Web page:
Humans have always turned to the planets and the stars to explain the world around them. In our recent survey, we investigate which Americans see themselves reflected in their zodiac sign.
People who see themselves in their sign are more likely to come from historically out-of-power groups, according to our new poll. For instance, women (57%) identify more strongly than men (48%) with their astrological sign. Non-white respondents (64%) and the young (64%) also see themselves in their signs at a higher rate than older or white adults. This trend also appears with part-time employees (67%) and with those who are not married (61%).
This finding corresponds with data from the commercial marketplace. 87% of Co-Star users are female and the average age of users is 24. In the Lifestyle category of the iOS store, the personalized astrology app is the sixth most popular app.
Why might these groups turn to astrology?
Psychologist Graham Tyson conducted a study in 1982 to investigate just that, finding people who consult astrologers did so, more often than not, in response to stress.
Many of the astrologically inclined groups in our survey were also more likely to hold higher stress levels over the past month in the most recent iteration of the American Psychological Association’s 2019 Stress in America study. Millennials and Generation Xers report twice as much stress in the past month as Boomers. Women also report higher levels of stress in the past month than men. Race and stress did not seem to hold the same relationship as race and astrology did in our survey.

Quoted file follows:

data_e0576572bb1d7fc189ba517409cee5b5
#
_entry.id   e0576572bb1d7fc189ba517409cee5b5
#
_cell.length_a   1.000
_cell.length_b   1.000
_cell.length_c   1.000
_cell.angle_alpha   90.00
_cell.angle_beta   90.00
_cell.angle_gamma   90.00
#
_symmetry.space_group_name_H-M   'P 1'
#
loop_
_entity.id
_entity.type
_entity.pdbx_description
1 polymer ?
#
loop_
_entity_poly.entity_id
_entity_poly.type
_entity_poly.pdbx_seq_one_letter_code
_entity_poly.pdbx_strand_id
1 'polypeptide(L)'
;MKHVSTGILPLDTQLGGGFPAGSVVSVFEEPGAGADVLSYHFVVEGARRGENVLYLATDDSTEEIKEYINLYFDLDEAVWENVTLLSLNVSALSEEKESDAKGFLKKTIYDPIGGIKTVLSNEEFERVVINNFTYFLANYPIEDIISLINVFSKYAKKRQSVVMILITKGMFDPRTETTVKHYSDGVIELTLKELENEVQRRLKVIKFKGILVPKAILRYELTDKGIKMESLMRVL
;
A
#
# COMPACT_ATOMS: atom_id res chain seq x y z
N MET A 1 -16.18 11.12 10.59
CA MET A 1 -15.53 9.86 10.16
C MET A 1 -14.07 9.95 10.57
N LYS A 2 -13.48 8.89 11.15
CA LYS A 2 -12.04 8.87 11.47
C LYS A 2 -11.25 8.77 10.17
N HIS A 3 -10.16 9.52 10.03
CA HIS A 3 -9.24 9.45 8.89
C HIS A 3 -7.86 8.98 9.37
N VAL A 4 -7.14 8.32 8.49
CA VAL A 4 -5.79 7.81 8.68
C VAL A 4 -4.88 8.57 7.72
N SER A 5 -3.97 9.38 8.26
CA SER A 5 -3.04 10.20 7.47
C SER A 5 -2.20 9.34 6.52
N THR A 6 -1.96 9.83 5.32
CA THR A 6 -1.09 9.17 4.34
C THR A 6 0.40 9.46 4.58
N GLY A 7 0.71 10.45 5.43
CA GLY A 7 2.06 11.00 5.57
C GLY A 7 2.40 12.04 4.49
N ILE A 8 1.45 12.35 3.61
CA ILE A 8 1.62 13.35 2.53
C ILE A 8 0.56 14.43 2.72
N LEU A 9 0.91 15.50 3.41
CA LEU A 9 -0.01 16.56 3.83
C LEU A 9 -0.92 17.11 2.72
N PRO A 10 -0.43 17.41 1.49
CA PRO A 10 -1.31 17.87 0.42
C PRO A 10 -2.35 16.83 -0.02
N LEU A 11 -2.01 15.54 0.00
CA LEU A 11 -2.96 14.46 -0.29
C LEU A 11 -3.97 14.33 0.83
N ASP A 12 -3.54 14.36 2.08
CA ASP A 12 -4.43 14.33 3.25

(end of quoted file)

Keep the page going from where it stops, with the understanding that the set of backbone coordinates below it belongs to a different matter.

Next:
While only a fifth of respondents in our survey agreed that they turn to astrology when things go wrong in their life, Tyson similarly found that people engaging in astrological practice were disproportionally female, young, “martially marginal” and were part of religious groups outside of the Judeo-Christian faith.
Bertram Malle, a social cognitive scientist at Brown University, told the Atlantic that “full-fledged astrology provides a powerful vocabulary to capture not only personality but also life’s challenges and opportunities.” In other words, astrology can act as a coping mechanism to voice worries and hopes in times of change.
But the stars are not just a place to turn to in times of need. The combination of stress and age-old auguring are a vibrant business and marketplace with tech making increasing inroads into astrology.
Traditionally, horoscopes were the domain of a singular column in a newspaper or the stomping ground of New Age believers in dusty bookshops. In popular culture, the Sunday Express enlisted famous astrologer R. H. Naylor to produce a weekly column after he wrote a popular natal chart for Princess Margret’s birth in 1930. Over the course of the years, the piece morphed into what we today know as a horoscope, a brief glimpse into what is in store for each sign in the days, weeks, and months ahead.
But increasingly stress, astrology, and tech go together.
Overall, Americans spent $2.2 billion on mystical and psychic services last year, according to IBISWorld. Social media and mobile devices, where content is personalized, informal, and distributed outside of mainstream gatekeepers, are a match made in heaven for the astrological industry.
The growth of the digital astrology industry is bolstered by a media environment that speaks to its strengths, and a consumer base that is primed for its services, looking for language to express change. As we investigate the polls, many will be looking to the stars for answers as well.
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